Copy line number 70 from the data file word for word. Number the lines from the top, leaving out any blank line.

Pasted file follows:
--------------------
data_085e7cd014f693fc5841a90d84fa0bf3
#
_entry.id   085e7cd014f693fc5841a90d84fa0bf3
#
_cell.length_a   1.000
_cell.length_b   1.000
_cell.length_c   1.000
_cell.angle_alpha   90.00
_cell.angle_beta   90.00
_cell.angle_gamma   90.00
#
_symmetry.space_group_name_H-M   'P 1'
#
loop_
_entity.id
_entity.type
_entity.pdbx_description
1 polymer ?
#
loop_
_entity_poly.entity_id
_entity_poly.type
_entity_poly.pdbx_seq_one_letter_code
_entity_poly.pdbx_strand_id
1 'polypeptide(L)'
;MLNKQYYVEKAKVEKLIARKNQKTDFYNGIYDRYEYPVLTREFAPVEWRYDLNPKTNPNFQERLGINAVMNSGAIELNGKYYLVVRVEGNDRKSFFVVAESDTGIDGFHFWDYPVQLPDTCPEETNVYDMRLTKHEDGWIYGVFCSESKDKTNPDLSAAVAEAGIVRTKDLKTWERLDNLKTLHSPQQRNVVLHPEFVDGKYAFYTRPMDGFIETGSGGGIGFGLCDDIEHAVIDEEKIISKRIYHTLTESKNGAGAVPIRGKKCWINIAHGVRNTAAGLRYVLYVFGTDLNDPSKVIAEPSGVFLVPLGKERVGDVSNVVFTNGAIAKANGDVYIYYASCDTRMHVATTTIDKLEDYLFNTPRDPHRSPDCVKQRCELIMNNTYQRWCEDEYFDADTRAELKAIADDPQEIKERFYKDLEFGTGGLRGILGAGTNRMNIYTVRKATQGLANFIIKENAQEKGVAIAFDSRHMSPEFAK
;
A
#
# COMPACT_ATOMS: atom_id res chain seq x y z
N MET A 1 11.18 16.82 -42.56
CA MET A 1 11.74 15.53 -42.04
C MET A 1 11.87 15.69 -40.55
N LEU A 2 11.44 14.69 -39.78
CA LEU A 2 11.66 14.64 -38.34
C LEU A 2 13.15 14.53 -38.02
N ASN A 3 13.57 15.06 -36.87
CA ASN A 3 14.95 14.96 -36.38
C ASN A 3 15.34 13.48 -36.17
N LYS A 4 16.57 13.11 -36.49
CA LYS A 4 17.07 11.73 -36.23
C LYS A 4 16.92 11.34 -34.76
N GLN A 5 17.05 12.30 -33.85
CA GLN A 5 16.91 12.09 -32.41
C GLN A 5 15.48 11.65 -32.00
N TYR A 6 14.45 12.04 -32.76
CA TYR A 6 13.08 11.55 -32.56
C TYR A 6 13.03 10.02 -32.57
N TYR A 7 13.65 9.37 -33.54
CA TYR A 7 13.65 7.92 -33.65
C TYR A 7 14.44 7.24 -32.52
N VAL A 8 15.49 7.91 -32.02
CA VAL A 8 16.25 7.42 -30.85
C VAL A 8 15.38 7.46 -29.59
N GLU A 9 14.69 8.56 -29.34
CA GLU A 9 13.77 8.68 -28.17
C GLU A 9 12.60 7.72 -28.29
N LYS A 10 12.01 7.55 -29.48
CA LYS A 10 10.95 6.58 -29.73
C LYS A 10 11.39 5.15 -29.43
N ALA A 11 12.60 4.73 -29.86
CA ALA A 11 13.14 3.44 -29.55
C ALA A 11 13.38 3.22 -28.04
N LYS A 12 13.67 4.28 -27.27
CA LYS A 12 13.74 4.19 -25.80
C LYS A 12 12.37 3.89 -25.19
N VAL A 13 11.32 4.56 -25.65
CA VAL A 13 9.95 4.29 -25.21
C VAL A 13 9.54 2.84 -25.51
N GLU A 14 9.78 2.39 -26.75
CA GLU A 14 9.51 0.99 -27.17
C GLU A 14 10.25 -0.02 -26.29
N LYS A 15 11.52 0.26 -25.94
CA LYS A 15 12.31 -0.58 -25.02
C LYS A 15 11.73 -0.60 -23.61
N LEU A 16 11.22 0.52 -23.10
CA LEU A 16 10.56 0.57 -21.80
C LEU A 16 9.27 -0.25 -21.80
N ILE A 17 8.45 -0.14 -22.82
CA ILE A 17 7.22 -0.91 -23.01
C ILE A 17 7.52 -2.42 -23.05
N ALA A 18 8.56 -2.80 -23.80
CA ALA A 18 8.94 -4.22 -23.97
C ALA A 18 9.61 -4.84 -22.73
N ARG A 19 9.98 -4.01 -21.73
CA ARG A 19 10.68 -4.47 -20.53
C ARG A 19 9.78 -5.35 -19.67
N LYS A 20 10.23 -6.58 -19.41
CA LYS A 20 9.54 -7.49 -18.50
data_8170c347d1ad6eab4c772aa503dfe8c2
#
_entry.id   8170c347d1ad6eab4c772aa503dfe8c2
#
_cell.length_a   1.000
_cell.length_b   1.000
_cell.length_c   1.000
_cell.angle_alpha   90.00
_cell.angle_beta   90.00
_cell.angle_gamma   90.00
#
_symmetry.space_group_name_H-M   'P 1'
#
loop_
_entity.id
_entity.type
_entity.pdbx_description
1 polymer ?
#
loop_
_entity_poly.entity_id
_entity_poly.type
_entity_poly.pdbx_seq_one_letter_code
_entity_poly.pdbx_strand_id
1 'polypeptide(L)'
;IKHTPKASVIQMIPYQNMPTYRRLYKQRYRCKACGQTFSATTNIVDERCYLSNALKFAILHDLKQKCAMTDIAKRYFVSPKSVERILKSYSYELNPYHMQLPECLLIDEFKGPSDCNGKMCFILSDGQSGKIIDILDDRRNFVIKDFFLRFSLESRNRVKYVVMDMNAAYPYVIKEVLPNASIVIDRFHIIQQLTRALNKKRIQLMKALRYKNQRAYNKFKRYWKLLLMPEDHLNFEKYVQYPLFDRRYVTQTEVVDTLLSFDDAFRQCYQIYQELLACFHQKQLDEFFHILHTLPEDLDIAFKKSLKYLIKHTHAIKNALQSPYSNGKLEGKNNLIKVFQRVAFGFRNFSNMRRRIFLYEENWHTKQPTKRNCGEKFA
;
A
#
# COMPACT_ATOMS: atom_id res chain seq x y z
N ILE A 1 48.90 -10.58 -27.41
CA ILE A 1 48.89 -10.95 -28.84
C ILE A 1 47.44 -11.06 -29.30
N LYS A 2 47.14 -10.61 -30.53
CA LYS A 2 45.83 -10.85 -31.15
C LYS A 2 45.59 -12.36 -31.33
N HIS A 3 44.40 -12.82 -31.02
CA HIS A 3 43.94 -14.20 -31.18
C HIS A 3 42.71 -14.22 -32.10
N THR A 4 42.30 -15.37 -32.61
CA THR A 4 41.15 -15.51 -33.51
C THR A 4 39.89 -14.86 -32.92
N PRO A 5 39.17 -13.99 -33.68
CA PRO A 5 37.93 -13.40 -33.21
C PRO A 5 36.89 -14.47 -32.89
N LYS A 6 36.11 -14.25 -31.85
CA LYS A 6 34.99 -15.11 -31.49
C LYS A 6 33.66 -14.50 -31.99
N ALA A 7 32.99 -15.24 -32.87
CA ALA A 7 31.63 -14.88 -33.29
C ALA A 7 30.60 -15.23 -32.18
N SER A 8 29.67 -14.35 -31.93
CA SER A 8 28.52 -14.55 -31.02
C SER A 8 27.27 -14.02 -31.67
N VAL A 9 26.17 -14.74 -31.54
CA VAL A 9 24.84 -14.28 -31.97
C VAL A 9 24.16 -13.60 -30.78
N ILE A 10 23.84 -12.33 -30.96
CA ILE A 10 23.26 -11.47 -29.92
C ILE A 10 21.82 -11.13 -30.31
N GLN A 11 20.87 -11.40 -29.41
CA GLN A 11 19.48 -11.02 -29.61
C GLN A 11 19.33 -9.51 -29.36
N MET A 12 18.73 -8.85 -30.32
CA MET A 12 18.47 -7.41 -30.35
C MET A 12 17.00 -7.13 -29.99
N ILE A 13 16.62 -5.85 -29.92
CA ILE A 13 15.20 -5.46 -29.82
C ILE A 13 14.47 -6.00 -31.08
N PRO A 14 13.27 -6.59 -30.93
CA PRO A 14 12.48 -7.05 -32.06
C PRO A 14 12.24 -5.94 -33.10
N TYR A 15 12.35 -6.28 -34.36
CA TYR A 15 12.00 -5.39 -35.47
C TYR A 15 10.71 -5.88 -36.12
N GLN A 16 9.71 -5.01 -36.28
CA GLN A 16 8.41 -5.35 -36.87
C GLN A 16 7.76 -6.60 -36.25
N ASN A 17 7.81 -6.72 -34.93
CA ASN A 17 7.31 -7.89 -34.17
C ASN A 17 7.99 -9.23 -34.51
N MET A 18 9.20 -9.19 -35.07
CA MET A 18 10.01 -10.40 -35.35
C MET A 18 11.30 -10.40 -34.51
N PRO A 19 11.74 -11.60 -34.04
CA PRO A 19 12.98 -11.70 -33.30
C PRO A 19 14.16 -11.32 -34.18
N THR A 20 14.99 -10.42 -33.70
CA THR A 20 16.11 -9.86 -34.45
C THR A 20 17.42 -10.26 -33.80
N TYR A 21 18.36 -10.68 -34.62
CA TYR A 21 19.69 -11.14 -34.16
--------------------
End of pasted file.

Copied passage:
N GLU A 14 9.78 2.39 -26.75